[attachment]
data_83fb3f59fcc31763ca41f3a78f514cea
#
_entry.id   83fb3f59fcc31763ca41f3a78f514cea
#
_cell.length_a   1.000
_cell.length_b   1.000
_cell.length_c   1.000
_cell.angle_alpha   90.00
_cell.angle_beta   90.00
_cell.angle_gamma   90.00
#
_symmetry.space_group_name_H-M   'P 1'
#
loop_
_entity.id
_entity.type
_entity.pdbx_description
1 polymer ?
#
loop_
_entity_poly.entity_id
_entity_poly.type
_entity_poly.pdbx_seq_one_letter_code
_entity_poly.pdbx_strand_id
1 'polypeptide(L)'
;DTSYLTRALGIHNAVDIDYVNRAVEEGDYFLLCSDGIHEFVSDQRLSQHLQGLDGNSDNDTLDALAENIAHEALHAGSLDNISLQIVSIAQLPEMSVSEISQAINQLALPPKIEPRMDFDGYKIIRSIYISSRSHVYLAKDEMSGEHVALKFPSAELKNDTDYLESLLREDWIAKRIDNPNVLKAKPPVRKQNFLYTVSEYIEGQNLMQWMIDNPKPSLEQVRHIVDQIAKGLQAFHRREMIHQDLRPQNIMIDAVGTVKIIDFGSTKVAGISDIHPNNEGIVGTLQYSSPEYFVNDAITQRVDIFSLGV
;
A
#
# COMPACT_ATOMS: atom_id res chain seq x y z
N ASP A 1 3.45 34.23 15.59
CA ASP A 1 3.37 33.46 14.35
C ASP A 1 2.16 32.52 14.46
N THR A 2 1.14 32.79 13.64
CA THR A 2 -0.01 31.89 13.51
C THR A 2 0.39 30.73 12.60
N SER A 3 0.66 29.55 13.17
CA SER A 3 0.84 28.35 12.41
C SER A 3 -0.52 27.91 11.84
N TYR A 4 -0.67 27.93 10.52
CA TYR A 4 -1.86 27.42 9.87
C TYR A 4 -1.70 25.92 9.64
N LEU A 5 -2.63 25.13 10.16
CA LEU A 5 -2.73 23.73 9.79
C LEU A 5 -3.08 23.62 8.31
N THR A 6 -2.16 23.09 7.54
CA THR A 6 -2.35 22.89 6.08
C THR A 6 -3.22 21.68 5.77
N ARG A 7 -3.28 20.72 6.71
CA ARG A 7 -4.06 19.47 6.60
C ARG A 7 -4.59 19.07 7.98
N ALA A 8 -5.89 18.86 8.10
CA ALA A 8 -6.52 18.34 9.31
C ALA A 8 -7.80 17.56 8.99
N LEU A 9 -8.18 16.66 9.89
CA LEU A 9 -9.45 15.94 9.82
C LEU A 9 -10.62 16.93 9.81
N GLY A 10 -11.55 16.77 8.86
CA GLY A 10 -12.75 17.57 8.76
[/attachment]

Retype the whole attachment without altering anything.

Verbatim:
data_83fb3f59fcc31763ca41f3a78f514cea
#
_entry.id   83fb3f59fcc31763ca41f3a78f514cea
#
_cell.length_a   1.000
_cell.length_b   1.000
_cell.length_c   1.000
_cell.angle_alpha   90.00
_cell.angle_beta   90.00
_cell.angle_gamma   90.00
#
_symmetry.space_group_name_H-M   'P 1'
#
loop_
_entity.id
_entity.type
_entity.pdbx_description
1 polymer ?
#
loop_
_entity_poly.entity_id
_entity_poly.type
_entity_poly.pdbx_seq_one_letter_code
_entity_poly.pdbx_strand_id
1 'polypeptide(L)'
;DTSYLTRALGIHNAVDIDYVNRAVEEGDYFLLCSDGIHEFVSDQRLSQHLQGLDGNSDNDTLDALAENIAHEALHAGSLDNISLQIVSIAQLPEMSVSEISQAINQLALPPKIEPRMDFDGYKIIRSIYISSRSHVYLAKDEMSGEHVALKFPSAELKNDTDYLESLLREDWIAKRIDNPNVLKAKPPVRKQNFLYTVSEYIEGQNLMQWMIDNPKPSLEQVRHIVDQIAKGLQAFHRREMIHQDLRPQNIMIDAVGTVKIIDFGSTKVAGISDIHPNNEGIVGTLQYSSPEYFVNDAITQRVDIFSLGV
;
A
#
# COMPACT_ATOMS: atom_id res chain seq x y z
N ASP A 1 3.45 34.23 15.59
CA ASP A 1 3.37 33.46 14.35
C ASP A 1 2.16 32.52 14.46
N THR A 2 1.14 32.79 13.64
CA THR A 2 -0.01 31.89 13.51
C THR A 2 0.39 30.73 12.60
N SER A 3 0.66 29.55 13.17
CA SER A 3 0.84 28.35 12.41
C SER A 3 -0.52 27.91 11.84
N TYR A 4 -0.67 27.93 10.52
CA TYR A 4 -1.86 27.42 9.87
C TYR A 4 -1.70 25.92 9.64
N LEU A 5 -2.63 25.13 10.16
CA LEU A 5 -2.73 23.73 9.79
C LEU A 5 -3.08 23.62 8.31
N THR A 6 -2.16 23.09 7.54
CA THR A 6 -2.35 22.89 6.08
C THR A 6 -3.22 21.68 5.77
N ARG A 7 -3.28 20.72 6.71
CA ARG A 7 -4.06 19.47 6.60
C ARG A 7 -4.59 19.07 7.98
N ALA A 8 -5.89 18.86 8.10
CA ALA A 8 -6.52 18.34 9.31
C ALA A 8 -7.80 17.56 8.99
N LEU A 9 -8.18 16.66 9.89
CA LEU A 9 -9.45 15.94 9.82
C LEU A 9 -10.62 16.93 9.81
N GLY A 10 -11.55 16.77 8.86
CA GLY A 10 -12.75 17.57 8.76